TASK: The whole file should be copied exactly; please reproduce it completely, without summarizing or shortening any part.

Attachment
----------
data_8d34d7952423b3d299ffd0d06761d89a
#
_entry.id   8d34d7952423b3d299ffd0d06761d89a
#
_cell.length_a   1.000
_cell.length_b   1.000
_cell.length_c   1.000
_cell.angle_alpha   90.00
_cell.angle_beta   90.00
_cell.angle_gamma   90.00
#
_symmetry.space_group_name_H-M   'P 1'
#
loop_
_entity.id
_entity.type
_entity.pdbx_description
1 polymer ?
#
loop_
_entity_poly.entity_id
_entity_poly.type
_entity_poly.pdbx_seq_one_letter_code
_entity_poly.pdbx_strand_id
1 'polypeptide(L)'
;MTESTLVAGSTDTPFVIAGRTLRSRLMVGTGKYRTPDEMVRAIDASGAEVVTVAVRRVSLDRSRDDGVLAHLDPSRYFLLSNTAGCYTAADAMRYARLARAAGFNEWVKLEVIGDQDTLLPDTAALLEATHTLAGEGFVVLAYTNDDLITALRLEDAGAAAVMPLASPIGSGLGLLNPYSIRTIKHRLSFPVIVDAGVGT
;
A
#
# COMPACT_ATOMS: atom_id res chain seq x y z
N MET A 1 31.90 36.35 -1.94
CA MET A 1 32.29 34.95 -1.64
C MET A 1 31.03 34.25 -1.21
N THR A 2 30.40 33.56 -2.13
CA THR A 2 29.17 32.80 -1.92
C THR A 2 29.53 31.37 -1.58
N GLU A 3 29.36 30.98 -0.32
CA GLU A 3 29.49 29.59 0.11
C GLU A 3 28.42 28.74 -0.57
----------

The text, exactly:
data_8d34d7952423b3d299ffd0d06761d89a
#
_entry.id   8d34d7952423b3d299ffd0d06761d89a
#
_cell.length_a   1.000
_cell.length_b   1.000
_cell.length_c   1.000
_cell.angle_alpha   90.00
_cell.angle_beta   90.00
_cell.angle_gamma   90.00
#
_symmetry.space_group_name_H-M   'P 1'
#
loop_
_entity.id
_entity.type
_entity.pdbx_description
1 polymer ?
#
loop_
_entity_poly.entity_id
_entity_poly.type
_entity_poly.pdbx_seq_one_letter_code
_entity_poly.pdbx_strand_id
1 'polypeptide(L)'
;MTESTLVAGSTDTPFVIAGRTLRSRLMVGTGKYRTPDEMVRAIDASGAEVVTVAVRRVSLDRSRDDGVLAHLDPSRYFLLSNTAGCYTAADAMRYARLARAAGFNEWVKLEVIGDQDTLLPDTAALLEATHTLAGEGFVVLAYTNDDLITALRLEDAGAAAVMPLASPIGSGLGLLNPYSIRTIKHRLSFPVIVDAGVGT
;
A
#
# COMPACT_ATOMS: atom_id res chain seq x y z
N MET A 1 31.90 36.35 -1.94
CA MET A 1 32.29 34.95 -1.64
C MET A 1 31.03 34.25 -1.21
N THR A 2 30.40 33.56 -2.13
CA THR A 2 29.17 32.80 -1.92
C THR A 2 29.53 31.37 -1.58
N GLU A 3 29.36 30.98 -0.32
CA GLU A 3 29.49 29.59 0.11
C GLU A 3 28.42 28.74 -0.57